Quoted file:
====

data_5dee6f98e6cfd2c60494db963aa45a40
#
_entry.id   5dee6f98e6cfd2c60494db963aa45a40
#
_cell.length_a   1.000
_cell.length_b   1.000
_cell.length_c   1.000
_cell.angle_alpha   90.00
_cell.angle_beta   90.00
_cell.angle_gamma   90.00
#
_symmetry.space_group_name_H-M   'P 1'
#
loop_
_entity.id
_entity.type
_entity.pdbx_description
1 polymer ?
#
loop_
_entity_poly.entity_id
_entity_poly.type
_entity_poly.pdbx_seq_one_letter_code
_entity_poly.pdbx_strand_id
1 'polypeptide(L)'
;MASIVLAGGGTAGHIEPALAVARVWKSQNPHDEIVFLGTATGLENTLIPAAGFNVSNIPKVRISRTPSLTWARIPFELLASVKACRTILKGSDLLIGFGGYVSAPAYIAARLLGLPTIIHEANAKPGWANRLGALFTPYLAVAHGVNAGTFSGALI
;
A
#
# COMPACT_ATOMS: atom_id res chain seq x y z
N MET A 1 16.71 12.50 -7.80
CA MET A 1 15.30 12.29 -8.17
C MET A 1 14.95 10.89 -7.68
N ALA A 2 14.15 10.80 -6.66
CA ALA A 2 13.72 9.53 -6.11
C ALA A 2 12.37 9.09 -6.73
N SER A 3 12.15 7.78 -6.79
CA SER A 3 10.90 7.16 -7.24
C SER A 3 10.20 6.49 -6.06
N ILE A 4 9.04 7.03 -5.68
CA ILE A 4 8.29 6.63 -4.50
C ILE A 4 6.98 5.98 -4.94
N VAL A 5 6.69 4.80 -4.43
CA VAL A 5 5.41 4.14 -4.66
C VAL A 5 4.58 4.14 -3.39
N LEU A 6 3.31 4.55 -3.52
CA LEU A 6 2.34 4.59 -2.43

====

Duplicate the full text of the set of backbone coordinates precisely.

data_5dee6f98e6cfd2c60494db963aa45a40
#
_entry.id   5dee6f98e6cfd2c60494db963aa45a40
#
_cell.length_a   1.000
_cell.length_b   1.000
_cell.length_c   1.000
_cell.angle_alpha   90.00
_cell.angle_beta   90.00
_cell.angle_gamma   90.00
#
_symmetry.space_group_name_H-M   'P 1'
#
loop_
_entity.id
_entity.type
_entity.pdbx_description
1 polymer ?
#
loop_
_entity_poly.entity_id
_entity_poly.type
_entity_poly.pdbx_seq_one_letter_code
_entity_poly.pdbx_strand_id
1 'polypeptide(L)'
;MASIVLAGGGTAGHIEPALAVARVWKSQNPHDEIVFLGTATGLENTLIPAAGFNVSNIPKVRISRTPSLTWARIPFELLASVKACRTILKGSDLLIGFGGYVSAPAYIAARLLGLPTIIHEANAKPGWANRLGALFTPYLAVAHGVNAGTFSGALI
;
A
#
# COMPACT_ATOMS: atom_id res chain seq x y z
N MET A 1 16.71 12.50 -7.80
CA MET A 1 15.30 12.29 -8.17
C MET A 1 14.95 10.89 -7.68
N ALA A 2 14.15 10.80 -6.66
CA ALA A 2 13.72 9.53 -6.11
C ALA A 2 12.37 9.09 -6.73
N SER A 3 12.15 7.78 -6.79
CA SER A 3 10.90 7.16 -7.24
C SER A 3 10.20 6.49 -6.06
N ILE A 4 9.04 7.03 -5.68
CA ILE A 4 8.29 6.63 -4.50
C ILE A 4 6.98 5.98 -4.94
N VAL A 5 6.69 4.80 -4.43
CA VAL A 5 5.41 4.14 -4.66
C VAL A 5 4.58 4.14 -3.39
N LEU A 6 3.31 4.55 -3.52
CA LEU A 6 2.34 4.59 -2.43